A 59-year-old male consulted for persistent erythematous macules of the nose and cheeks with some erythrodermic papules (Fig. 1). The erythrosis had been present for two years but had been progressively worsening over the past several months. The patient had no remarkable medical history and did not express any specific complaints, except for moderated concomitant fatigue.

Figure 1: Persistent erythematous macules with erythrodermic papules of the cheek.

Clinical examination findings were normal. A biopsy was performed and favored granulomatous rosacea. Some follicular ostia were enlarged and keratotic, and contained Demodex. The upper dermis showed dilated vessels and a mostly lymphocytic infiltrate with periadnexal topography, infiltration of the epithelium, and sometimes small granulomas slightly separated from the follicles and made of epithelioid cells with some giant multinucleated cells (Figs. 2 and 3). Due to the complaint of fatigue, a routine blood test was performed. The results revealed hemoglobin at 23.6 g/dL (nle: 13–17), hematocrit at 75.9% (nle: 40–50), VGM at 78.7 μm3 (nle: 80–99.8), MCH at 24.5 pg (nle: 27.5-34), a red blood cell count of 6,350,000/μL (nle: 4.30–6.1 million), hyperleukocytosis at 10300/μL (nle: 2100-7500), a platelet count of 485.10³/μL (nle: 150–400), and a subnormal erythropoietin level.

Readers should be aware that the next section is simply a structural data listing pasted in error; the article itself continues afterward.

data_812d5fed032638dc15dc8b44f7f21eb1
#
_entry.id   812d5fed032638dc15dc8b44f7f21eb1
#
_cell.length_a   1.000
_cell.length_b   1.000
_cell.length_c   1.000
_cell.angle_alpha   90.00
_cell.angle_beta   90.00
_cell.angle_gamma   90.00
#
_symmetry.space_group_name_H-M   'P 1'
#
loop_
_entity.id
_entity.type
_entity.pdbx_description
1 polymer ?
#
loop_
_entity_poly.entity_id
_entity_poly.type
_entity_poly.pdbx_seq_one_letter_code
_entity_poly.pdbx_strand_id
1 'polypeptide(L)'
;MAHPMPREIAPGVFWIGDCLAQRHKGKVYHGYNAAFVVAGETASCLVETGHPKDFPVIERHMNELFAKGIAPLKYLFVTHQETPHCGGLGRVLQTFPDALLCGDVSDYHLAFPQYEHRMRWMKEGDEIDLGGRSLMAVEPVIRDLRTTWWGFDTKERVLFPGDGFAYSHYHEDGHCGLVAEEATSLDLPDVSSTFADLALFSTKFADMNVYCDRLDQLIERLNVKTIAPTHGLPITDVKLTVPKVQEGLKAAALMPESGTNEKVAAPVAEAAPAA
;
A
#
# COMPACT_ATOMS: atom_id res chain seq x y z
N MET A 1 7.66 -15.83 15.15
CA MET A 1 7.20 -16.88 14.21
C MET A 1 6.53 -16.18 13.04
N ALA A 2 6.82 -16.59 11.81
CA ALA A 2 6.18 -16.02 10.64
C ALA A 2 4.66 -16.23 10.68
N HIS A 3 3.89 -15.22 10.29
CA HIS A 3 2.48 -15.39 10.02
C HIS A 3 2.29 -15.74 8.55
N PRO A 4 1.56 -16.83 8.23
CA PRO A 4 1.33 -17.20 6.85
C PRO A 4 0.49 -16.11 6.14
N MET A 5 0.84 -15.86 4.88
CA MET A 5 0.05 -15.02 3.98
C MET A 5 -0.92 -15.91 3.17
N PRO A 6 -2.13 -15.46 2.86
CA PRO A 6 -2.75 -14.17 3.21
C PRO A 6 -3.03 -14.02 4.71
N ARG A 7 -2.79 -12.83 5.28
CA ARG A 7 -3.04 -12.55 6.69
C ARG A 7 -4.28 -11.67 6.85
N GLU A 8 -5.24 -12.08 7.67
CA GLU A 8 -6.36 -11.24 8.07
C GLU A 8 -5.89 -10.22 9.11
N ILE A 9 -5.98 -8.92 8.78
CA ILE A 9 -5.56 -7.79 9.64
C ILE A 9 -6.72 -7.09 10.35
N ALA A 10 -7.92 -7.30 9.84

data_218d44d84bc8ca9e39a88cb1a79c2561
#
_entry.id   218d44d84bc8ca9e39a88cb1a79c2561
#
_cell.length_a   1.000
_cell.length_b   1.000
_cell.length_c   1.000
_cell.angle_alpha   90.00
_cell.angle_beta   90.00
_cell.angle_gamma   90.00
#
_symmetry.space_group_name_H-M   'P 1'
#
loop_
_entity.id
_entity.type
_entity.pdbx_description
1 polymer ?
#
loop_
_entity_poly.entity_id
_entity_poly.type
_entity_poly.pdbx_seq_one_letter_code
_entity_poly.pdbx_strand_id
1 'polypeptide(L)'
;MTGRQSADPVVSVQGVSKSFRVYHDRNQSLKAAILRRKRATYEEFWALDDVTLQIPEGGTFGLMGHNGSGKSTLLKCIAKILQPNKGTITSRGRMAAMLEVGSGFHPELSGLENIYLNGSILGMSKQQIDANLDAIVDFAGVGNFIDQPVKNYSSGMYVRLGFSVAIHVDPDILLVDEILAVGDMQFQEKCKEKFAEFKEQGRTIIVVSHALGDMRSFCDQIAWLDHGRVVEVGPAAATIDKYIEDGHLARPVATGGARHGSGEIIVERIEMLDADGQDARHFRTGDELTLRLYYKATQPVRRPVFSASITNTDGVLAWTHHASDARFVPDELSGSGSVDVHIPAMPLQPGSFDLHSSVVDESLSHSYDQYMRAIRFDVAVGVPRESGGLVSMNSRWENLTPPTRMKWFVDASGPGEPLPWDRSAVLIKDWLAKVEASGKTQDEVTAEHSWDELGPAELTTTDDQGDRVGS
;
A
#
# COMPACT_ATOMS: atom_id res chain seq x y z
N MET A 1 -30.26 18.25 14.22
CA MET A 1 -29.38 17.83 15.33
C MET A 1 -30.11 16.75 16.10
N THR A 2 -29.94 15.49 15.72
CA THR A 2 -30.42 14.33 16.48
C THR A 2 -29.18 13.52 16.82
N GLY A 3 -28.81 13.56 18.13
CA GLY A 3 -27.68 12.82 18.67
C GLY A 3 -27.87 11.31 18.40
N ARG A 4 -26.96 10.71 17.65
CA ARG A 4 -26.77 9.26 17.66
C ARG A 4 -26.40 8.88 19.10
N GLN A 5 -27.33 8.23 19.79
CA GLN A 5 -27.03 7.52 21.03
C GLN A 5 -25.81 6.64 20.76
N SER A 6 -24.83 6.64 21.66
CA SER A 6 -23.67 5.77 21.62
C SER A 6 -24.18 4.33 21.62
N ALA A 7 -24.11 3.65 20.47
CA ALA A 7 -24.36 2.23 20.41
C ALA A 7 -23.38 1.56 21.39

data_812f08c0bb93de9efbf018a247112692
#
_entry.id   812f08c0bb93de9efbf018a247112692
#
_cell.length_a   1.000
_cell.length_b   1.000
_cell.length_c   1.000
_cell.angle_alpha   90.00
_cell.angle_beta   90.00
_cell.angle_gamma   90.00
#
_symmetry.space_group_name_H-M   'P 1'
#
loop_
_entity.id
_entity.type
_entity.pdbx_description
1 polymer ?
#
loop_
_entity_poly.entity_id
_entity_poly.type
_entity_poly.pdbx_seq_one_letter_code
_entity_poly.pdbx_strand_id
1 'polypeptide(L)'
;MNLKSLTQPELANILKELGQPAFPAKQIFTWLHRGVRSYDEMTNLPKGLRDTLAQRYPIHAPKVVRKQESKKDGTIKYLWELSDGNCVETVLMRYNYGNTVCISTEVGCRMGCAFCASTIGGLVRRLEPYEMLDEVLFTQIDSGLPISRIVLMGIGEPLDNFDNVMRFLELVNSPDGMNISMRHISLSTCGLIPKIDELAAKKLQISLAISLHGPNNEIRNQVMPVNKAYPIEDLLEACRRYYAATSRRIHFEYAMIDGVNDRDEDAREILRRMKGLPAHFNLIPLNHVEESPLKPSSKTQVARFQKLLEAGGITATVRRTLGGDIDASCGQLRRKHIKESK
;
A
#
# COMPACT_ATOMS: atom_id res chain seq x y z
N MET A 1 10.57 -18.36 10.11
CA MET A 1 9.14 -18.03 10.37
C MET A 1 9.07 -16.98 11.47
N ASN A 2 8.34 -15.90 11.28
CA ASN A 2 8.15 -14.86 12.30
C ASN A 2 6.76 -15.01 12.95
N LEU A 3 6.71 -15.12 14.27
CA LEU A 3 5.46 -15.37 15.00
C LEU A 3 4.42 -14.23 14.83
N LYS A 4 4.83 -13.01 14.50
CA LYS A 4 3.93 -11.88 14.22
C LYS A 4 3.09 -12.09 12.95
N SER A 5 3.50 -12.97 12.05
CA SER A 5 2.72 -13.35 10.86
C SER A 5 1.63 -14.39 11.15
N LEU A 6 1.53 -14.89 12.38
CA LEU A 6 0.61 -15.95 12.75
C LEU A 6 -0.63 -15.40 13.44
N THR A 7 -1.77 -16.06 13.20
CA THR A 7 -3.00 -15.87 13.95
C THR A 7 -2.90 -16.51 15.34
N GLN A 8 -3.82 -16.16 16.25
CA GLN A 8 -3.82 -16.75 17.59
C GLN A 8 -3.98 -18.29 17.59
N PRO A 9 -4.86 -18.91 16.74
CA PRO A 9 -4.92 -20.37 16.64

Figure 2: Superficial dermis with dilated vessels and periadnexal lymphoid cells (H&E, 50×).
Figure 3: Lymphocytic infiltrate with mostly periadnexal topography, sometimes small granulomas constituted by epithelioid cells, with some giant multinucleated cells of the upper epidermis (H&E, 50×).

A subsequent bone marrow biopsy showed hypercellularity, including prominent erythroid, granulocytic, and megakaryocytic proliferation. PCR molecular biology highlighted a mutation of exon 14 of V617F (71% of mutated alleles) and the absence of a mutation of exon 12 of the JAK2 gene. Abdominal echography revealed discrete splenomegaly without hepatomegaly. These results confirmed the diagnosis of a myeloproliferative syndrome with a PV type.

The treatment consisted of hydroxyurea 20 mg/kg/day and acetylsalicylic acid 80 mg, as well as bloodletting with the aim of obtaining a hematocrit under 45%. The demodicosis was treated locally with a cream containing 2% of benzyl benzoate with quick positive clinical results. One year later, the patient’s erythrosis became more moderate.


PV is rarely mentioned in the differential diagnosis of papulopustular facial rosacea because of its low incidence and its atypical presentation. Rosacea is often mentioned as the first diagnostic hypothesis but has to be differentiated from other causes with vasomotor origin, related to medications or carcinoid tumors or mastocytosis. More frequently, rosacea has been differentiated from erythema pudicitae and menopausal hot flushes. Diabetes may also lead to the occurrence of facial erythema.